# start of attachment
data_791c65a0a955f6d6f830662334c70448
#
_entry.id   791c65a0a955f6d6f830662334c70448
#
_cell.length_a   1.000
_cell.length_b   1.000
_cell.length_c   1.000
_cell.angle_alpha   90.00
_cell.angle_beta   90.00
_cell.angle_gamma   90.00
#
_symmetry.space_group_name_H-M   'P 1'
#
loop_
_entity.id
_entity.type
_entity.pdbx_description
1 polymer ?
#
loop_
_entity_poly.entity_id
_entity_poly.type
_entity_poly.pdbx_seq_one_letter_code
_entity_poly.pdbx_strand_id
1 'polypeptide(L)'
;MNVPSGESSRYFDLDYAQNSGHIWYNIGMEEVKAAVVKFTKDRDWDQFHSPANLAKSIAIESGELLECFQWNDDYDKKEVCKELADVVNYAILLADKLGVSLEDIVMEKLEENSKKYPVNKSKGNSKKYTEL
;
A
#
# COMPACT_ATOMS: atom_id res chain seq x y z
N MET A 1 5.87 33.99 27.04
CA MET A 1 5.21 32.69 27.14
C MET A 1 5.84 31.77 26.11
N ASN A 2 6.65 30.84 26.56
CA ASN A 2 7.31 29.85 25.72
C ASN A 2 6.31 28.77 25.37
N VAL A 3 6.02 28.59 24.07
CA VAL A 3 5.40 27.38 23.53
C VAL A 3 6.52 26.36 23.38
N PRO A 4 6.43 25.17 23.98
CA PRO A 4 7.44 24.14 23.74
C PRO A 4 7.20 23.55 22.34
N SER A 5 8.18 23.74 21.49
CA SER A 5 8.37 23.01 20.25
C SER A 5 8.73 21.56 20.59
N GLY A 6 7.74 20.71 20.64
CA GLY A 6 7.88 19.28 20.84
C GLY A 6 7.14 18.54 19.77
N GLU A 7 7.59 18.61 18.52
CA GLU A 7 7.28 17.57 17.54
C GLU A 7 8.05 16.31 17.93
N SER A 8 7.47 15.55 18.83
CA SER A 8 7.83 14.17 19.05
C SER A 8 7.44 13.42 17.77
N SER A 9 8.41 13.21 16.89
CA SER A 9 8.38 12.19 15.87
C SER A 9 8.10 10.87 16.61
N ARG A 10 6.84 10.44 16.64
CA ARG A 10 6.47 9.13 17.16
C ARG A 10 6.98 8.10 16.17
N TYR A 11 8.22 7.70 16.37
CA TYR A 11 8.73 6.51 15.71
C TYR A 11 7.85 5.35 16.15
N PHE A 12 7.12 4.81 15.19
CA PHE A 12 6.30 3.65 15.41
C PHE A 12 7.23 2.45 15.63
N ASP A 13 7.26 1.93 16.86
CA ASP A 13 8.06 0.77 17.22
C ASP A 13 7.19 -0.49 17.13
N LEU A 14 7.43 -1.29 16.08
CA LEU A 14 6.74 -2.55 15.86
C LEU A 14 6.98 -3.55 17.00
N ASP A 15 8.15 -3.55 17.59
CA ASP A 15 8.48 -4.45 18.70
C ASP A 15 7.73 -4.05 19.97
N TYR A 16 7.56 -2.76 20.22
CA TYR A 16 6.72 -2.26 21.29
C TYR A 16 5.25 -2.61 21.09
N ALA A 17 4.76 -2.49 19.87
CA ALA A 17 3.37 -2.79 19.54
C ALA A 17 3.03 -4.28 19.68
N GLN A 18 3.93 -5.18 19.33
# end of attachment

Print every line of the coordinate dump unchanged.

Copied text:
data_791c65a0a955f6d6f830662334c70448
#
_entry.id   791c65a0a955f6d6f830662334c70448
#
_cell.length_a   1.000
_cell.length_b   1.000
_cell.length_c   1.000
_cell.angle_alpha   90.00
_cell.angle_beta   90.00
_cell.angle_gamma   90.00
#
_symmetry.space_group_name_H-M   'P 1'
#
loop_
_entity.id
_entity.type
_entity.pdbx_description
1 polymer ?
#
loop_
_entity_poly.entity_id
_entity_poly.type
_entity_poly.pdbx_seq_one_letter_code
_entity_poly.pdbx_strand_id
1 'polypeptide(L)'
;MNVPSGESSRYFDLDYAQNSGHIWYNIGMEEVKAAVVKFTKDRDWDQFHSPANLAKSIAIESGELLECFQWNDDYDKKEVCKELADVVNYAILLADKLGVSLEDIVMEKLEENSKKYPVNKSKGNSKKYTEL
;
A
#
# COMPACT_ATOMS: atom_id res chain seq x y z
N MET A 1 5.87 33.99 27.04
CA MET A 1 5.21 32.69 27.14
C MET A 1 5.84 31.77 26.11
N ASN A 2 6.65 30.84 26.56
CA ASN A 2 7.31 29.85 25.72
C ASN A 2 6.31 28.77 25.37
N VAL A 3 6.02 28.59 24.07
CA VAL A 3 5.40 27.38 23.53
C VAL A 3 6.52 26.36 23.38
N PRO A 4 6.43 25.17 23.98
CA PRO A 4 7.44 24.14 23.74
C PRO A 4 7.20 23.55 22.34
N SER A 5 8.18 23.74 21.49
CA SER A 5 8.37 23.01 20.25
C SER A 5 8.73 21.56 20.59
N GLY A 6 7.74 20.71 20.64
CA GLY A 6 7.88 19.28 20.84
C GLY A 6 7.14 18.54 19.77
N GLU A 7 7.59 18.61 18.52
CA GLU A 7 7.28 17.57 17.54
C GLU A 7 8.05 16.31 17.93
N SER A 8 7.47 15.55 18.83
CA SER A 8 7.83 14.17 19.05
C SER A 8 7.44 13.42 17.77
N SER A 9 8.41 13.21 16.89
CA SER A 9 8.38 12.19 15.87
C SER A 9 8.10 10.87 16.61
N ARG A 10 6.84 10.44 16.64
CA ARG A 10 6.47 9.13 17.16
C ARG A 10 6.98 8.10 16.17
N TYR A 11 8.22 7.70 16.37
CA TYR A 11 8.73 6.51 15.71
C TYR A 11 7.85 5.35 16.15
N PHE A 12 7.12 4.81 15.19
CA PHE A 12 6.30 3.65 15.41
C PHE A 12 7.23 2.45 15.63
N ASP A 13 7.26 1.93 16.86
CA ASP A 13 8.06 0.77 17.22
C ASP A 13 7.19 -0.49 17.13
N LEU A 14 7.43 -1.29 16.08
CA LEU A 14 6.74 -2.55 15.86
C LEU A 14 6.98 -3.55 17.00
N ASP A 15 8.15 -3.55 17.59
CA ASP A 15 8.48 -4.45 18.70
C ASP A 15 7.73 -4.05 19.97
N TYR A 16 7.56 -2.76 20.22
CA TYR A 16 6.72 -2.26 21.29
C TYR A 16 5.25 -2.61 21.09
N ALA A 17 4.76 -2.49 19.87
CA ALA A 17 3.37 -2.79 19.54
C ALA A 17 3.03 -4.28 19.68
N GLN A 18 3.93 -5.18 19.33